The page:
A Perspective on Peace: Christian Pacifism 

August 2, 2022

On August 1st, BFJN held an uncomfortable conversation on gun violence. Members from The Massachusetts Coalition to Prevent Gun Violence spoke of how they educate, advocate, organize, and engage in order to make a positive difference when it comes to gun control. Their experience and opinions regarding this matter were insightful, and I would encourage you all to listen to the conversation if you weren’t able to watch it live.

One of the questions asked during this conversation pertained to the role of people of faith when it comes to advocating for gun control. The panelists named several action steps such as voting or getting involved with organizations already doing the work, which are all great places to start. 

This question got me thinking as well. How can Christian’s be better peacemakers in today’s world? To me, it appears that a mindset shift is needed. I have one that I would like to put on the table. 


Christian Pacifism is a tradition of the Anabaptist church that requires individuals to apply the “politics” of Jesus into their own lives. This most predominantly includes abstaining from violence. It is a radical and counter cultural response for many of us, but I think it has profound implications for our world, especially when it comes to gun control.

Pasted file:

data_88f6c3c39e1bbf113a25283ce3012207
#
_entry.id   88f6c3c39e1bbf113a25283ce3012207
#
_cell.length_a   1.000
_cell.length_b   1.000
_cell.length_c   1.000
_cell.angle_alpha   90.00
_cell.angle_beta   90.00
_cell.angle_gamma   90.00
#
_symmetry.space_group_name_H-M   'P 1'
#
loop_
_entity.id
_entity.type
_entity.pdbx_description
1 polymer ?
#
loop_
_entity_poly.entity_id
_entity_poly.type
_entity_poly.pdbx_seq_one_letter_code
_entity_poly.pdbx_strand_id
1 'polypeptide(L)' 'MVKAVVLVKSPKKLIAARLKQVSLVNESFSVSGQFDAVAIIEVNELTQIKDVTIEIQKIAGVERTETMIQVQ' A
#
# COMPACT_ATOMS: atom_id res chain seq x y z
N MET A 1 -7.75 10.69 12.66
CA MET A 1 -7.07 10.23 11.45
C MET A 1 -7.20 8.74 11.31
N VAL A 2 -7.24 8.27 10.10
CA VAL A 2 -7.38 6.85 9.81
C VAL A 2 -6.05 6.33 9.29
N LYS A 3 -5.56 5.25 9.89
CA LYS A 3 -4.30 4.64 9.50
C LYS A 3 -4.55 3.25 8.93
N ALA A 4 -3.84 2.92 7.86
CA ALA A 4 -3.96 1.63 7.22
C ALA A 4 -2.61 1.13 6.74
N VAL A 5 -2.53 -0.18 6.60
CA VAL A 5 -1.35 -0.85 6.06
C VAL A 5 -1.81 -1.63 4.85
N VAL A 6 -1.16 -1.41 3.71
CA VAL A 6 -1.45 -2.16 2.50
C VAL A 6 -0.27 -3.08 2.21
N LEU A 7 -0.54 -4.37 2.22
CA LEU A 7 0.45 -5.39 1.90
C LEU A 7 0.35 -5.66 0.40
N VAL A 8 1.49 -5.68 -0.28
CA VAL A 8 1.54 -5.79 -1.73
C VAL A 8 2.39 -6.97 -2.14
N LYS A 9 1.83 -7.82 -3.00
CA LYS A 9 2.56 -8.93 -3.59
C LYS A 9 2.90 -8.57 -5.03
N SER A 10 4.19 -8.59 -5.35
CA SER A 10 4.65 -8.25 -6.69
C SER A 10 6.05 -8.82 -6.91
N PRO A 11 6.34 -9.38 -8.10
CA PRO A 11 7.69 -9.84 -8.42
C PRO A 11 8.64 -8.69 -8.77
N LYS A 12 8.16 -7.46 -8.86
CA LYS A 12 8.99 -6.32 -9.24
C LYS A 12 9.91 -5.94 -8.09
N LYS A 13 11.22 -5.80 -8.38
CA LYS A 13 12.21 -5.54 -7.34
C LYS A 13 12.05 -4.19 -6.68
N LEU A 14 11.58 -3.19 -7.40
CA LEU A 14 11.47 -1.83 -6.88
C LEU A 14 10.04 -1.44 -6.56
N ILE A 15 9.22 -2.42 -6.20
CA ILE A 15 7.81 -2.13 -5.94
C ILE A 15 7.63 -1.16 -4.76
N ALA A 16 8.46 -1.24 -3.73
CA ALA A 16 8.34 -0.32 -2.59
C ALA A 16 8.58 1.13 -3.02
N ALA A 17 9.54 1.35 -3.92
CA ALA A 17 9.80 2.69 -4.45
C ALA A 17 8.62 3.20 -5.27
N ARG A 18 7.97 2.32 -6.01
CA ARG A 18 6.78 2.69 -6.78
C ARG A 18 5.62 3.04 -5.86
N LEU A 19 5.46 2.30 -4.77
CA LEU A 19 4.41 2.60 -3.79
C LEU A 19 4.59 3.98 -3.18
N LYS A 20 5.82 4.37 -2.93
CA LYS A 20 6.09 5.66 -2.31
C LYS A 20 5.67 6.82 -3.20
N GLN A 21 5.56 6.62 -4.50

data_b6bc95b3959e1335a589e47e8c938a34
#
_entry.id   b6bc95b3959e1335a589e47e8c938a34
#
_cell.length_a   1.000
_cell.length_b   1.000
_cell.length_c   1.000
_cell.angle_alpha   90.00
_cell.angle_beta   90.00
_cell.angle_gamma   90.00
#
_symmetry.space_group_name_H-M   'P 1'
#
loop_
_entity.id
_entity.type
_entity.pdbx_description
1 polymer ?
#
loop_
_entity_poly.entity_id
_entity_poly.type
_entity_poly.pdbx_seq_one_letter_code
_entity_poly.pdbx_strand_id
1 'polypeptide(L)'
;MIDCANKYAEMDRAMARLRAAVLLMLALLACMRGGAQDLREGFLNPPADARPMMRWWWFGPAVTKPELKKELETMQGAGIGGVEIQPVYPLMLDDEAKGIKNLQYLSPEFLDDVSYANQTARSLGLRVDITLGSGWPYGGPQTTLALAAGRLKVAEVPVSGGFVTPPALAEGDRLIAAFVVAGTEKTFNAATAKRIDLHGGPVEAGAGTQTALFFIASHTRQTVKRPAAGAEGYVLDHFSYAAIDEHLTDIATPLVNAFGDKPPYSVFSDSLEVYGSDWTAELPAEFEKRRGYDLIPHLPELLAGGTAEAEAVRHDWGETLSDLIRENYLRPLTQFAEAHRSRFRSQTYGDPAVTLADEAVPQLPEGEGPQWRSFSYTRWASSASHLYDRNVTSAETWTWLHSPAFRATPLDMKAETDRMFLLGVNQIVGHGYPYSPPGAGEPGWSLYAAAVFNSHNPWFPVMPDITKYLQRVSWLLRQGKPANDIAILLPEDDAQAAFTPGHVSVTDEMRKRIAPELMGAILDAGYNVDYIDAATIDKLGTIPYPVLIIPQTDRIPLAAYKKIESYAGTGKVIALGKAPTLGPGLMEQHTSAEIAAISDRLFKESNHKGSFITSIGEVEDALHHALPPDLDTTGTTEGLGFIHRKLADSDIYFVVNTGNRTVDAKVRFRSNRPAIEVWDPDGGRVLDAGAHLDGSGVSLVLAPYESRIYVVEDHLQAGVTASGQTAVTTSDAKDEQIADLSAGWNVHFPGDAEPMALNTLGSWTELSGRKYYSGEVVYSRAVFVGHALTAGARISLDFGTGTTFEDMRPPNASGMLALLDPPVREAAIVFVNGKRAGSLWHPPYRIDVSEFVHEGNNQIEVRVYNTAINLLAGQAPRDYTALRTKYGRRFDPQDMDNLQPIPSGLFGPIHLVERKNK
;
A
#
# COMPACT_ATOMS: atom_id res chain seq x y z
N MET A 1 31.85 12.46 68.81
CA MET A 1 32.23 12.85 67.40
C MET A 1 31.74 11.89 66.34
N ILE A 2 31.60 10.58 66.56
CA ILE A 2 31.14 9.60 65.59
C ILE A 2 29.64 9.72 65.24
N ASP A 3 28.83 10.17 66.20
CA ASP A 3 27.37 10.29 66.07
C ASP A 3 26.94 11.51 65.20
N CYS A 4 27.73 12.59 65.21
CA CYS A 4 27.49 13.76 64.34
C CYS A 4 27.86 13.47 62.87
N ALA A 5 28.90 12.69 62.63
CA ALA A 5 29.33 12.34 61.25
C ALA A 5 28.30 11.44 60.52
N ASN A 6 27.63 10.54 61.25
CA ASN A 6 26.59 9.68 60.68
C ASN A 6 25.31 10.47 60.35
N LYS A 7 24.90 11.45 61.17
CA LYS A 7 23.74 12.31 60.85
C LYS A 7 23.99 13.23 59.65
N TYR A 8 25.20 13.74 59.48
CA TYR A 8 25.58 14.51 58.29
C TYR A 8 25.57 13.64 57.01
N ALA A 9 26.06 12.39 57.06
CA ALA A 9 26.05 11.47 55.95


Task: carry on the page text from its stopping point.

When examining Jesus’ life, we read about his responses to the evil done against him and his followers. Each time he responds, he acts out of love and not hatred, and is non violent. Even when he was being crucified on the cross, Jesus was not violent toward the people doing him wrong, although he had the power to be. 

In the Sermon on the Mount in Matthew 5:9, Jesus says, “Blessed are the peacemakers, for they will be called children of God.” As followers of Christ, we are called to walk in his steps and be peacemakers. A practical way of doing this is to consider the pacifist tradition. 

The pacifist perspective, with its commitment to peace, places high value on being slow to speak and get angry. The temptation we all face is to quickly turn to violence. Pacifism requires us to slow down and think of our neighbors before we hastily act. 

This mindset is something I believe everyone can learn from. Our culture is full of violence. This is most evident in the shootings happening all over our country. Moreover, it is also found in everyday speech and conversations, which have a tendency to be vitriolic.

As people of faith, we are called to promote peace in our world. The pacifist perspective gives us tools to do so. Gun violence must be prevented, and as peacemakers, it is our responsibility to be part of the solution.



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